by Paul R. Spitzzeri
With formal gardening first introduced in our area at the local missions, such as San Gabriel (as noted in the last post in this series), it soon followed that the sparse civilian population of greater Los Angeles, in the small town or in the outlying ranchos, did what they could with limited water to adorn their dwelling with gardens that were both practical and ornamental.
Unfortunately, information from the rancho era, generally through the mid-1860s or so is sparse. Victoria Padilla in her 1961 study Southern California Gardens: An Illustrated History stated that the gardens in pre-American Los Angeles homes were generally centered around a rear patio behind adobe houses and very typically simple.
Padilla listed such plants as grapevines, fruit trees, some shade trees, herbs, occasional flowering ornamentals and a kitchen garden as a combination of everyday, practical items and some decorative plants. She also observed that cuttings from the mission were a common source of plant material for homes as were infrequent selections brought by ships from other parts of the world.
Jere Stuart French, a landscape architect who authored the 1993 book The California Garden: And the Landscape Architects Who Shaped It, gave a few examples of what regional homes had in their gardens, citing Bess Adams Garner’s Windows in an Old Adobe from 1939 concerning what was available at the Palomares family’s home, completed in 1854, on the Rancho San José in modern Pomona.
There, the Palomares’ raised roses, geraniums, lemon verbena, sage, marjoram, spearmint, castor bean and many other plants that, again, were a blend of usable and decorative plant materials. In the mid-1990s, I had the opportunity, while caretaker of the nearby Phillips Mansion, to work on some interpretive materials and give school and public tours at the Palomares Adobe, which has a reproduced garden intended to show what was done in the rancho era.
At the Homestead, we also lack specific information about what William and Nicolasa Workman did with gardens around their adobe, which was built in 1842 and expanded over the years. While there is some material available on the vineyards and orchards from visitors such as Henry Miller, a traveling artist in 1856, an agricultural enthusiast, John Q.A. Warren, in 1860 and stops by committee members from the California Agricultural Society in 1858 and 1865.
However, the only significant mention of gardens at the Workman House came from the 1865 agricultural society visit, when it was noted in a report that the family had a “beautiful flower garden, well protected by a good brick wall.”
The Workmans’ daughter, Antonia Margarita Temple and her husband, F.P.F., were said to have had a fine and expansive garden at their adobe on the Rancho La Merced, several miles to the west, and their home was unusual in that it was extensively fenced. Warren, who visited there and at the Workman home in 1860, noted that there were “100 acres . . . inclosed [sic] to garden, bineyard, and agricultural purposes” and, while he provided great detail on the fruits, nuts, grapes and field crops found there, he mentioned nothing about the garden.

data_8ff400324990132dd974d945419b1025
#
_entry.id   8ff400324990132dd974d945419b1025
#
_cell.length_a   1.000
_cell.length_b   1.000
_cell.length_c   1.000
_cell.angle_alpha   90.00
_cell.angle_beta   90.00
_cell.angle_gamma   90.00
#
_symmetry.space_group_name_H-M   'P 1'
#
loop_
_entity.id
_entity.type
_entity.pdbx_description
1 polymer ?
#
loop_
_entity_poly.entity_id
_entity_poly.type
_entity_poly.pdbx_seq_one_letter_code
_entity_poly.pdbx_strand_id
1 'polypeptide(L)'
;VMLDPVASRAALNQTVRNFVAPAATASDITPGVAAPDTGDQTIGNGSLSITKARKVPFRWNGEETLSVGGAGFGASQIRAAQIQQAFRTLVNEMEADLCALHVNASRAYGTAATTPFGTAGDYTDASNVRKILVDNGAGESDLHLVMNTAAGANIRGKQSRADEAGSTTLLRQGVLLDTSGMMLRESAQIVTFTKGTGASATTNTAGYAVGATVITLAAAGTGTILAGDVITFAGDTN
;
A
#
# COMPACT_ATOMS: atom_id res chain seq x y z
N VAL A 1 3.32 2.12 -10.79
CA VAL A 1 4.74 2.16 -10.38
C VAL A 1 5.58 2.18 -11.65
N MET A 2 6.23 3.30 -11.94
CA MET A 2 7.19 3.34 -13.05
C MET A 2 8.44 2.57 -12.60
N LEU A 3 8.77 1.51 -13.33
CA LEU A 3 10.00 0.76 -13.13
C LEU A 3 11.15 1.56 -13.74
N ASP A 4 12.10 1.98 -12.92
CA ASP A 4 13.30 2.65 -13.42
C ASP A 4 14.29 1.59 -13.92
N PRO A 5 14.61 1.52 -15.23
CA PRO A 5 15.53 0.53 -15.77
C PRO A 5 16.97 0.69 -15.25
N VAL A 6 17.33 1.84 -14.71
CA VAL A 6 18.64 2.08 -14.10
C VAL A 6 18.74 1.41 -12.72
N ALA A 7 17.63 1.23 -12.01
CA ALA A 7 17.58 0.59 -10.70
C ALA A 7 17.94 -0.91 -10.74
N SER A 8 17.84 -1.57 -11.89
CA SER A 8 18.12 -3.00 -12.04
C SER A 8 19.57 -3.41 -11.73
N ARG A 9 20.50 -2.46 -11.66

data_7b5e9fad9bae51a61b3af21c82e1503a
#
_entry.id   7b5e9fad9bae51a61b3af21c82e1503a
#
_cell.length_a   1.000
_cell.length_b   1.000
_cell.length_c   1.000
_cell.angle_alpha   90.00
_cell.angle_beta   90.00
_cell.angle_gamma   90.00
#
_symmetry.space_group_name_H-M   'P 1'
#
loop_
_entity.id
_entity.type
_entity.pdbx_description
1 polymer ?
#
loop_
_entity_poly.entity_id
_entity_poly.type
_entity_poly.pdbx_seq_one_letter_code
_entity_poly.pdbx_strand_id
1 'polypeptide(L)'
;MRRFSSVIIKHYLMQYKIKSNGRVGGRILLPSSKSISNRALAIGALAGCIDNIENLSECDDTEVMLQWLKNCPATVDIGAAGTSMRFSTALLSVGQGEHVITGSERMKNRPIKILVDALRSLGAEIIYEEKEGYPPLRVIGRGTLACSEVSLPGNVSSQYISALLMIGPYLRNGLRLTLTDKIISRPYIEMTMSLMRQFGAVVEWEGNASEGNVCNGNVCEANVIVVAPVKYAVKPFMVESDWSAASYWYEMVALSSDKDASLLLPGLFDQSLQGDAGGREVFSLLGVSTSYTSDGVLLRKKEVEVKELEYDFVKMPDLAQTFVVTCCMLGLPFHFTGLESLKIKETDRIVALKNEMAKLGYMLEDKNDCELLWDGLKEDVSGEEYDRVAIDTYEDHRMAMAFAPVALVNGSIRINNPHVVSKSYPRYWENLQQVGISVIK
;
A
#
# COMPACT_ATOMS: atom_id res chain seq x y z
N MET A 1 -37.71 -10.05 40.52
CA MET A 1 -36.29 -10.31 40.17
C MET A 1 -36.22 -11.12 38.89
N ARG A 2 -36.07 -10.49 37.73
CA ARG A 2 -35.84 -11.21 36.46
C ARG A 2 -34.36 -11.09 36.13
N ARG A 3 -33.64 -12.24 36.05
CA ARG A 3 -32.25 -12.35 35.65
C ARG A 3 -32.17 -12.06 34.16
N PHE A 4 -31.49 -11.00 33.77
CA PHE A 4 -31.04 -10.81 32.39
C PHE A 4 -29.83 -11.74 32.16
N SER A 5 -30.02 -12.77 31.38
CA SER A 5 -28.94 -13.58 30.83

In 1855, F.P.F. Temple’s brother-in-law, John H. Bancroft, who resided in Temple’s home state of Massachusetts, responded to a request from Temple’s nephew and ranch foreman, Thornton Sanborn and sent a “box about one foot square, with the best Peach, Plum, and Cherry stones you can find in the market, all kinds of garden seeds, the best, all kinds of flour [flower] seeds, also Hovey & Co. [a nursery that opened in Cambridge, outside of Boston, in 1834] Catalogue of trees.”
There are a few surviving photographs of stereoscopic views of the Temple adobe and grounds, taken about 1870, and which give a general idea of the attention given by the Temples to their gardens, orchards and vineyards. An example from the Homestead’s collection is shown in this post.
F.P.F.’s much older half-brother, Jonathan Temple and his wife Rafaela Cota, owners of the Rancho Los Cerritos in what is now Long Beach and nearby areas, also had an extensive garden that was planted in front of their 1843 adobe, now the Rancho Los Cerritos historic site. In 1866, Temple sold the ranch to the Bixby family, but it can be presumed that much of what was planted came from material sent by relatives back east, obtained by ships anchoring at San Pedro (very close to Los Cerritos) and from cuttings at other ranches and the missions.
The Homestead also has an early, circa 1870, stereoscopic photograph of the garden, which, just four years after the Bixby purchase clearly shows much of what was there during the Jonathan and Rafaela Temple era. It is also shown here.
By the time these photos were taken, great changes in the regional landscape were afoot. Much of this was driven by the decline of the ranchos due to drought in the mid-1860s and then the resulting land and population boom that followed in the latter part of that decade. By the 1870s, there were nurseries in Los Angeles operated by such proprietors as Ozro W. Childs and Thomas A. Garey. Improvements in water supply and a greater selection of plant materials allowed for an expansion in home gardening that we’ll explore in future posts.